Farmers in Colorado currently face a number of threats to their business. Some risks, like drought, aren’t new. Farmers are also facing new challenges like the COVID-19 pandemic. Here we examine some of the new technologies, current research, and unique uses of existing technologies that can help farms face the future and a new normal brought on by the coronavirus.
Digital Farmers Markets
In response to COVID-19, a new type of farmers market has emerged: the Virtual Farmers Market.
The SOCO (Southern Colorado) Virtual Farmers Market utilizes Local Line, a white-label e-commerce solution for farmers to sell directly to customers. You can purchase from over 40 vendors at once, and your order is ready to be picked up in two days.
Source: Fox 21, Colorado Springs
Drones for Precision Irrigation
A 2020 report by the USDA reports that Colorado’s farm water use is very high. Changes in the mountain snow pack will continue to impact the state’s water supply in the Colorado River basin, currently providing water to an estimated 40 million people. Colorado farmers have not yet adequately curbed their water usage.
USDA research farms in Colorado are “experimenting with drones, specialized cameras and other technology to squeeze the most out of every drop in the Colorado River.
Remote sensors measure soil moisture and relay the readings by Wi-Fi. Cell phone apps collect data from agricultural weather stations and calculate how much water different crops are consuming. Researchers deliberately cut back on water for some crops, trying to get the best harvest with the least amount of moisture—a practice called deficit irrigation.”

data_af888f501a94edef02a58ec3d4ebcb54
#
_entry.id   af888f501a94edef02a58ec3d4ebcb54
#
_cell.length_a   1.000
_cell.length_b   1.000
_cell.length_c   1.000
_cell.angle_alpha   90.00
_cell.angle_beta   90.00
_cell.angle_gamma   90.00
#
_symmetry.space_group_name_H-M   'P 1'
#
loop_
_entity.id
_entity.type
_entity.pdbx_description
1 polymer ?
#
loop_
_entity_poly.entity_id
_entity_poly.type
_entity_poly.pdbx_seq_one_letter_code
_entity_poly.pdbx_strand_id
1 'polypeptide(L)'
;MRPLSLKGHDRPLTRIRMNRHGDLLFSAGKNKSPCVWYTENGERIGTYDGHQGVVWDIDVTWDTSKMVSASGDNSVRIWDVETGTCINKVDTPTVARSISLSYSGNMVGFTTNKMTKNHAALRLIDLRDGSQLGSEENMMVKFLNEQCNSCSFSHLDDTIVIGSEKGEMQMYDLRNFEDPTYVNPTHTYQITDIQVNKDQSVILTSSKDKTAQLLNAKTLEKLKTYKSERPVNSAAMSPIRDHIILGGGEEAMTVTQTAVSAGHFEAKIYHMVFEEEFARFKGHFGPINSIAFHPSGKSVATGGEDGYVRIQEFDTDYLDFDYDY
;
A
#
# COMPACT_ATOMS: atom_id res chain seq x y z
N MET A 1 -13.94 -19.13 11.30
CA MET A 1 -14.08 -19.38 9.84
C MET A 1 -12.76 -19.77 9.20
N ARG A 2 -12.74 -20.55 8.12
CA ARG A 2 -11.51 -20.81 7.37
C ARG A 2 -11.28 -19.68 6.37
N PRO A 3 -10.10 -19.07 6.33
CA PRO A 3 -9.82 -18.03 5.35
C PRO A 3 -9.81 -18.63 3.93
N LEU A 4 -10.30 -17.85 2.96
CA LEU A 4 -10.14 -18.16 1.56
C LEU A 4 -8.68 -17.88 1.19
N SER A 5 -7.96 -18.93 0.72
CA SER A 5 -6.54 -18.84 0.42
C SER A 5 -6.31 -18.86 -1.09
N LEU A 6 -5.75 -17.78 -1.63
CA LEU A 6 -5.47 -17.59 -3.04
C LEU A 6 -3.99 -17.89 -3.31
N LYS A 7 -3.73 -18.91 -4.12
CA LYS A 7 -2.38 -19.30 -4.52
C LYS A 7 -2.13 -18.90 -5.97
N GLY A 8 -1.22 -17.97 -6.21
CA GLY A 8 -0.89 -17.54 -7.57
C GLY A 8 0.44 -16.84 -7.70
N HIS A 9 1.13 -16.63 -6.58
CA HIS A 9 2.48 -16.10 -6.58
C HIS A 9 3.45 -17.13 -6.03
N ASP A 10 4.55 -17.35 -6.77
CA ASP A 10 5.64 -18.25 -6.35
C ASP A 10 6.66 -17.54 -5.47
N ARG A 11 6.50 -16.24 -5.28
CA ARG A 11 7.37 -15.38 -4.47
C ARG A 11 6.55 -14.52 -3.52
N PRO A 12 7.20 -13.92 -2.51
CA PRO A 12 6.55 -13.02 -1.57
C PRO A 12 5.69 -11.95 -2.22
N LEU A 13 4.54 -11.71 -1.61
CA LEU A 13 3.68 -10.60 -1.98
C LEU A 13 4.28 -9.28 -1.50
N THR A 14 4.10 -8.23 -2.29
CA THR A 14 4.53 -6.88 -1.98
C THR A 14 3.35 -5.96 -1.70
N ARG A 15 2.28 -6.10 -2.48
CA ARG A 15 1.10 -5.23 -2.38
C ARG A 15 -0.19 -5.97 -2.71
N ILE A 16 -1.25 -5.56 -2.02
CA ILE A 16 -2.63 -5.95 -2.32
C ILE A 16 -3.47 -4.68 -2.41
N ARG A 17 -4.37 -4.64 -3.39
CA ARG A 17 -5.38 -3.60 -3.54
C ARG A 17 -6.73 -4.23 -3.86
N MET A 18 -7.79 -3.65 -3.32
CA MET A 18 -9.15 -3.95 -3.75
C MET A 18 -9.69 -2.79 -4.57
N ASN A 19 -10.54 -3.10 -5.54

Source: Denver Post
Moisture Sensors in Fruit Farming
“Regan Choi, a fruit farmer in Colorado, is wrestling with major hurdles when it comes to this year’s business. Ela Family Farms, a 100-acre farm located in the outskirts of Boulder, has been hit with a double whammy from Mother Nature and COVID-19… Choi says the farm has made it a priority to explore incorporating innovation into its business. They have adopted technology from an agtech company that produces moisture sensors.”
Geothermal Heating and Cooling for Grow Houses
At Emerald Gardens Microgreens, geothermal heat warms the grow building and solar panels help power the cooler.
“This process unfolds in a 3,000 square-foot building where passive solar design and a geothermal system that cycles air through underground tubes maintain the temperature around an optimal 75 degrees during cold weather. A swamp cooler, powered by solar panels, keeps the microgreens comfortable on hot days.
Though generically this type of growing could be called hydroponic, Meza notes that unlike most hydroponic growing, he and Demerling use no synthetic nutrients and no soil.”
Source: Colorado Sun
Agrivoltaics – Solar/Agriculture Hybrid Farms
Solar isn’t a new technology, but a Colorado farmer is using them in a new way. The Kominek family farm in Boulder County is serving as a model for future farms that mix growing plants and harvesting solar energy. The project is called Jack’s Solar Garden.
“Construction is slated to begin this spring on a 1.2-megawatt solar array on the Kominek farm. Some 3,300 solar panels will rest on 6-foot and 8-foot-high stilts, providing shade for crops like tomatoes, peppers, kale, and beans on a five-acre plot. Pasture grasses and beehive boxes are planned for the perimeter… Xcel Energy, the state’s biggest utility, has agreed to pay for each kilowatt-hour delivered from the Kominek’s solar array to the grid.”
Protect Your Farm with Farm Bureau Insurance
Colorado Farm Bureau Insurance was started in 1950 to help provide affordable, reliable insurance to farmers and ranchers like you. When so many aspects of life are changing around us, our promise is to be there to help protect you and your business when you need us. If you are in need of insurance for your farm or ranch, please reach out to one of our local agents.